When the stock market hits a rough patch (and I think the current period pretty much qualifies!) many companies’ shares get unfairly punished and offer incredible bargains.
Equally, however, there are the “weak hands” – companies with sub-par fundamentals, whose share prices were being unreasonably propped up by the rising tide.
Step forward, Twitter (TWTR).
The company appears to be the perfect example. Its vulnerabilities (slowing user growth, no full-time CEO, etc.) are already taking a toll. Shares have suffered the hardest among tech giants in August, dropping as much as 22%.
In fact, if Twitter shares get dumped like those of former social media darling Yelp (YELP), the stock could tumble another 60% based on Yelp’s current price-to-sales ratio.This is one case where shares are not priced at bargain levels due to the market’s tumble. There’s plenty more downside potential yet.
Here’s why I believe such an epic crash and burn is possible for Twitter – but with one important caveat…
Five Key Reasons to Short Twitter
I’ve never been a Twitter buyer because of its inflated valuation and rapidly decelerating user growth rates. Indeed, for over a year now I’ve warned about Twitter’s questionable fundamentals. Metrics that only deteriorated more noticeably with time.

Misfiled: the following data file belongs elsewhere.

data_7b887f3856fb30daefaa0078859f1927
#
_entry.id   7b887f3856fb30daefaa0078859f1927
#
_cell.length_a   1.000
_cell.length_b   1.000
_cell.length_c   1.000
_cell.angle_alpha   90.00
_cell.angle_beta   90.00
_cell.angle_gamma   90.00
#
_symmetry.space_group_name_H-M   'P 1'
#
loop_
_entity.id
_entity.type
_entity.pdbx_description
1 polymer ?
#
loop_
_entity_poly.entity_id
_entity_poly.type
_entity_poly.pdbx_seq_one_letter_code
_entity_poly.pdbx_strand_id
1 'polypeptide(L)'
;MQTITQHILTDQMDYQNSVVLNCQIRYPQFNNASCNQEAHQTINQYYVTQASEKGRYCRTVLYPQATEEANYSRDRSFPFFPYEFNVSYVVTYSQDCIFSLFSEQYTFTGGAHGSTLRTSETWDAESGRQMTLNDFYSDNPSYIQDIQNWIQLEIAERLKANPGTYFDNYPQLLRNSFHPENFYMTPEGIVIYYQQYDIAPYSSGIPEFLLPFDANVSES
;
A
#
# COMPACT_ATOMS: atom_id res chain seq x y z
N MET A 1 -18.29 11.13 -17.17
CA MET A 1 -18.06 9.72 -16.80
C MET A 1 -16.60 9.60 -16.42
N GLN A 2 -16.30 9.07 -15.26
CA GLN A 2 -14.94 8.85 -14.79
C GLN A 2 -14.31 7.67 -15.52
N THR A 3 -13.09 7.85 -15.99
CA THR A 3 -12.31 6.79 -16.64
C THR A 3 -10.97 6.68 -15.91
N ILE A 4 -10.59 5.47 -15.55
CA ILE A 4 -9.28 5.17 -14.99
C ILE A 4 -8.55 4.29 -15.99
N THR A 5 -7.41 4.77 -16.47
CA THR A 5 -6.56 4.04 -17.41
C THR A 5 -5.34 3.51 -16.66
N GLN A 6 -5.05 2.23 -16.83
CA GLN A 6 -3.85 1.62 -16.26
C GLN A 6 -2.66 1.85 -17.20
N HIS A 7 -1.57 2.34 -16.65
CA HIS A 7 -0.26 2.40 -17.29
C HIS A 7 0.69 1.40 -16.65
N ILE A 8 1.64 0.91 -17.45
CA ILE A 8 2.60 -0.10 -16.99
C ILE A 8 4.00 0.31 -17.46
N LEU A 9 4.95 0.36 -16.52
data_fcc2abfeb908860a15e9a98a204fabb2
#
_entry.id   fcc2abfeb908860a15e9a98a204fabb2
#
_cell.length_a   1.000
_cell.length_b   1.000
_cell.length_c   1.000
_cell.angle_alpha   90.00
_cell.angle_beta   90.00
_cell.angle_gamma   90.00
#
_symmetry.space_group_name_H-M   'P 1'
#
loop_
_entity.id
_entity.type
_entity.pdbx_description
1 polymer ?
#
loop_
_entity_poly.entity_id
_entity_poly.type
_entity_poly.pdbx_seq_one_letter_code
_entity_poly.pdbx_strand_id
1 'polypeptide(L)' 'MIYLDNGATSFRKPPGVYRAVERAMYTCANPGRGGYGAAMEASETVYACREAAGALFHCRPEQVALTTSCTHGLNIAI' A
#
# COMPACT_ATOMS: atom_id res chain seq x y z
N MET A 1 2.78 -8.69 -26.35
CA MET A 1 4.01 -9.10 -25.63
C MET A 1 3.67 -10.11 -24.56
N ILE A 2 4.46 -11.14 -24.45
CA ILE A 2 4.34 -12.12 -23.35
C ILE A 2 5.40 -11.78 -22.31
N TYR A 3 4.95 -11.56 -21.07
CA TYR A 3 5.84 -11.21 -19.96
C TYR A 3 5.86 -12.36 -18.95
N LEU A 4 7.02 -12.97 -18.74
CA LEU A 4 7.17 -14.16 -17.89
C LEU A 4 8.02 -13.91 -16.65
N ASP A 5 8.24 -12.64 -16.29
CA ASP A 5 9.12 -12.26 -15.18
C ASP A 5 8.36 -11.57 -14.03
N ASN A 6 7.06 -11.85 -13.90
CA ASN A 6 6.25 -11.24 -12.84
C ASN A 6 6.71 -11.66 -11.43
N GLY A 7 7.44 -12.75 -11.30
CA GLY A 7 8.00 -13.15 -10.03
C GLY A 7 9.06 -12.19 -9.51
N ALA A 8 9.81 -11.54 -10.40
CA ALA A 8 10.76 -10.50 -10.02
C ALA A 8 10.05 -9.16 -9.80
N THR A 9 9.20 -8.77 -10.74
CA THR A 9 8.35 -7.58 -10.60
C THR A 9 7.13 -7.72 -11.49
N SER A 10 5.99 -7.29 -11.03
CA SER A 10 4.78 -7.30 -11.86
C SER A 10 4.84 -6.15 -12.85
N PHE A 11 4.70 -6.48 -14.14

In fact, the list of unenviable fundamentals keeps getting longer. Topping that list are…
- Anemic Growth: In the most recent quarter, core monthly active users (MAUs) checked in at 304 million, up a mere two million from the previous quarter. Twitter execs, of course, tried to soften the blow by inflating MAUs using the stat that there were 12 million “SMS Fast Followers.” Nice try! Basic math reveals the underlying growth problem. Worse still, it’s not a problem that can be easily or quickly corrected, as interim CEO Jack Dorsey himself concedes: “We do not expect to see sustained meaningful growth [in MAUs] until we start to reach the mass market. We expect that will take a considerable period of time.” Forget “considerable,” it could take forever. Why? See No. 2…
- Questionable Utility for the Masses: Former Twitter CEO, Dick Costolo, repeatedly stated that it was his goal to reach “everyone on the planet.” At this point, that’s a pipe dream. As I shared on CNBC last year, “Mom, dad, even grandma understand Facebook (FB). But they don’t have a clue what Twitter’s for.” The proof is in the numbers. There are now more than one billion inactive accounts on Twitter. “We haven’t communicated why people should use Twitter, nor made it easy for them to understand how to use Twitter,” contends Dorsey. Um… not quite, Jack! Over one billion have tried it… and didn’t like it enough to continue! At the end of the day, Twitter is immensely useful to people in the media and financial world, but not so much to everyone else. And since social media stocks are all about the network – the bigger, the better, as it means there’s more potential to generate revenue – being relegated to a niche product is a long-term problem for Twitter and, by association, its shareholders.